One of journalism’s larger ethical dilemmas is whether to grant the condition of anonymity to sources. Anonymity gives reporters the ability to publish information or quotes while withholding the name of the source, a precaution meant to keep a source non-identifiable, unreachable, or untraceable.  Most journalists adhere to the tradition of granting anonymity only in specific circumstances, like when there is no other way to discover the information supplied by a source who wishes to remain anonymous. Many journalists follow this principle, but in practice it is difficult to standardize because anonymity is granted on a case-by-case basis.
In the 2010 case of R. v. National Post, the Supreme Court of Canada confirmed that journalists may be allowed to protect their sources even when testifying in court or responding to a search warrant. In each specific case, a court will apply a more general rule known as the Wigmore test, which allows a confidence to be respected if the scenario meets four conditions:
- the source of information has been promised confidentiality,
- this confidentiality is crucial to the relationship between the source and (in this case) the journalist,
- the journalist-source relationship is vital to the public interest, and
- the benefit of protecting the confidence outweighs the need for disclosure.
The policy of the Barrie Advance is to grant anonymity if it is the only way to secure a crucial source. However, the editor-in-chief makes decisions on the fly based on the collective ethics of the newspaper.
“We’re all trained journalists, so in journalism school we’re all taught about going on and off-the-record,” says editor-in-chief Lori Martin. “We only do it when we need to. It’s basically our professional training kicking in.”
After being a political journalist for over 20 years, Susan Delacourt has encountered sources wishing to be anonymous for a myriad of reasons. Working on the Hill has taught her to grant anonymity sparingly, due to the political climate.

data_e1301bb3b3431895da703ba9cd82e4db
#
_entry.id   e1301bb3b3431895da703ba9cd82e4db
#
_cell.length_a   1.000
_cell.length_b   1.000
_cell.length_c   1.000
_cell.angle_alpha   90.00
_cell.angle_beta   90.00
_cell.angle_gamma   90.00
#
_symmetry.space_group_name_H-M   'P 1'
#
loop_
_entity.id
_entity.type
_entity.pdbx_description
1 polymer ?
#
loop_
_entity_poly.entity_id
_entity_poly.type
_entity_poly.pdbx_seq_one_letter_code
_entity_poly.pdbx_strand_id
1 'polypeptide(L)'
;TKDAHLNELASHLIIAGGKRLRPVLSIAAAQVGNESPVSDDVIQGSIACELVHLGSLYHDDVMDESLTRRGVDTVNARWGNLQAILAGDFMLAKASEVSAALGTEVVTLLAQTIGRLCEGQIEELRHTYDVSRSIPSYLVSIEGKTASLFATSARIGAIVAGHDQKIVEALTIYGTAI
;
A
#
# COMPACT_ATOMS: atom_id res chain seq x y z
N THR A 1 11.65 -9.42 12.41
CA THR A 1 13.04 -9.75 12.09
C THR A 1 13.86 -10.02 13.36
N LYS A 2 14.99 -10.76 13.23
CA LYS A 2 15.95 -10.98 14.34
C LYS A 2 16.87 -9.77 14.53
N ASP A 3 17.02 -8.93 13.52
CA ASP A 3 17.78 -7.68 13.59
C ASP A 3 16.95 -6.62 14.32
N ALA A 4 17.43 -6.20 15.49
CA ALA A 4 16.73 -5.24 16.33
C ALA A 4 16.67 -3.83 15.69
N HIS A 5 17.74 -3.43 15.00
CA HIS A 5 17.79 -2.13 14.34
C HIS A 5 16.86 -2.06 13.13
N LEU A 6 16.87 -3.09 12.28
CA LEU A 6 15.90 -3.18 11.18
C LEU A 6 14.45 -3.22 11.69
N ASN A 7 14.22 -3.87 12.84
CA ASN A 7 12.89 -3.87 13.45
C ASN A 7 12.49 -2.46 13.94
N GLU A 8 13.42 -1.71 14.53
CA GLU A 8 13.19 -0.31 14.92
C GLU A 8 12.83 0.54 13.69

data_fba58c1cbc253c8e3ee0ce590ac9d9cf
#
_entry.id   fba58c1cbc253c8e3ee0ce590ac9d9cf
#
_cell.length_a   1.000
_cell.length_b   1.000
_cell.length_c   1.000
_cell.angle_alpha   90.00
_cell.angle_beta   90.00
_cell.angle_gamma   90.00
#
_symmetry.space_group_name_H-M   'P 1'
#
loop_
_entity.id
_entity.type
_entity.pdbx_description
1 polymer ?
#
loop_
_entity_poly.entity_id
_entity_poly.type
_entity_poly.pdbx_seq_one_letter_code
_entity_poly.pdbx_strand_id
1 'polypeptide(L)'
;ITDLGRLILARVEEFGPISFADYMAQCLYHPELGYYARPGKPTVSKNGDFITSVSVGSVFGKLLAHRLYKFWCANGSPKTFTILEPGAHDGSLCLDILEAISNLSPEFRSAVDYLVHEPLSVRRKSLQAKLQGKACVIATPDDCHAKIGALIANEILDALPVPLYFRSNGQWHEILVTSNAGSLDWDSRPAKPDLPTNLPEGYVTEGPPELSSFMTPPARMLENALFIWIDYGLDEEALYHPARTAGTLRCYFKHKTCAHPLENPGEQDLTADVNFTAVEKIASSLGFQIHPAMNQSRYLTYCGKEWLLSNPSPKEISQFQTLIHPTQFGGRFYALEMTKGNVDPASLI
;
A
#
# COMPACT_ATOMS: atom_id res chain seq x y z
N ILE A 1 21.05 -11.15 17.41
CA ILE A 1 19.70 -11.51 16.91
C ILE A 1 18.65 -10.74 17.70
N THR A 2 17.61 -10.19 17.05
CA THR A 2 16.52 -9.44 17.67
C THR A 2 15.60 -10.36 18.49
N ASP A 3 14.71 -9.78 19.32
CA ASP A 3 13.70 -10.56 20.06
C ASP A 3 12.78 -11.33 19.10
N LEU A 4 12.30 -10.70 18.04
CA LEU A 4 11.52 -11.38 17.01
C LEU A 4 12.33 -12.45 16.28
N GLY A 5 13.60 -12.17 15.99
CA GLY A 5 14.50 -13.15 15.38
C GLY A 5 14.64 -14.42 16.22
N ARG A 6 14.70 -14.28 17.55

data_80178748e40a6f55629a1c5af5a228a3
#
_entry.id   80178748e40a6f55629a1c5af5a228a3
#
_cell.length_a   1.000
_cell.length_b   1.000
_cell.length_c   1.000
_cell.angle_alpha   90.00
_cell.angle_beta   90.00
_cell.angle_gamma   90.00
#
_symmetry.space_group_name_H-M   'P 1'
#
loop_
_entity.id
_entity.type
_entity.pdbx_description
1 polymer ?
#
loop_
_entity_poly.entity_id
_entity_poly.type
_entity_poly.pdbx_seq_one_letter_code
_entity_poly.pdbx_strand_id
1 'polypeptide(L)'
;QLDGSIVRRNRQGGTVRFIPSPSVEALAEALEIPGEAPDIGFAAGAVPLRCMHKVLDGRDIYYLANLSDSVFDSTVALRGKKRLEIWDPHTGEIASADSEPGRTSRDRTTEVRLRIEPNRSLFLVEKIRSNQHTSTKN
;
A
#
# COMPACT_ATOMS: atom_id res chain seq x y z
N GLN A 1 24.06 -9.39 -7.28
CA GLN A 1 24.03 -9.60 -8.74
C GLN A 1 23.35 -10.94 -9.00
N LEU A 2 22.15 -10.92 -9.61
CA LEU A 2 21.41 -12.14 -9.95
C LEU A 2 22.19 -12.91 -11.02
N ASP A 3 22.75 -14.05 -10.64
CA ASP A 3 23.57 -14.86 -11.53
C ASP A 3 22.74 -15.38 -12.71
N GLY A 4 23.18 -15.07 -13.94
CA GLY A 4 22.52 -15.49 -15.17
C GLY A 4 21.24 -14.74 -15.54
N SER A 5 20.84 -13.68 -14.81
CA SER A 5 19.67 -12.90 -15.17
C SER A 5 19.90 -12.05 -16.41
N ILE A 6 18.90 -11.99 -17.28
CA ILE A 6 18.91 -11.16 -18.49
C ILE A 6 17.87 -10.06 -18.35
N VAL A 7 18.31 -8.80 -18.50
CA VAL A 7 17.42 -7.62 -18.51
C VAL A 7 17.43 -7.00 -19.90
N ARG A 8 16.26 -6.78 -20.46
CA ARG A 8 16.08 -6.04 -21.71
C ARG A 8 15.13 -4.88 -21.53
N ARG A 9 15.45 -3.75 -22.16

The Star has a publicly available standards guide which outlines its policy on anonymous sources: “The public interest is best served when news sources are identified by their full names. The Star should be aggressive in pressing sources to put information on the record and should seek independently to corroborate off-the-record information.”
The guide describes how granting anonymity to a source is a conversation that should go up the chain of command — reporter to department editor to managing editor. The Star prefers to get sources on-the-record. However, there are unavoidable instances where anonymity must be granted.
Delacourt explains that in her experience, Canadian newspapers generally try to avoid anonymous sources. “My personal rule on anonymous sources, and it was at the Globe then too, you can say someone is anonymous but you have to say the reason they are remaining anonymous,” she says “So you’re giving readers at least a hint of why they’re asking for anonymity.” 
Delacourt, Martin and Watt all knew going into the situation when the PMO requested anonymity over their information on Trudeau that it is a journalist’s duty to closely scrutinize any requests to go off-the-record.
1. Wallace, Kathleen A. 1999. “Anonymity,” Ethics and Information Technology 1, 23-35.
2. Martin, Lori, and Laurie Watt. Personal interview. 8 December 2014. Unpublished.
3. Delacourt, Susan. Personal interview. 4 December 2014. Unpublished.
4. Cruickshank, John, D. “Toronto Star Newsroom Policy and Journalistic Standards Guide.” Toronto Star. 7 December 2011.
5. Delacourt, Susan. Personal interview. 4 December 2014. Unpublished.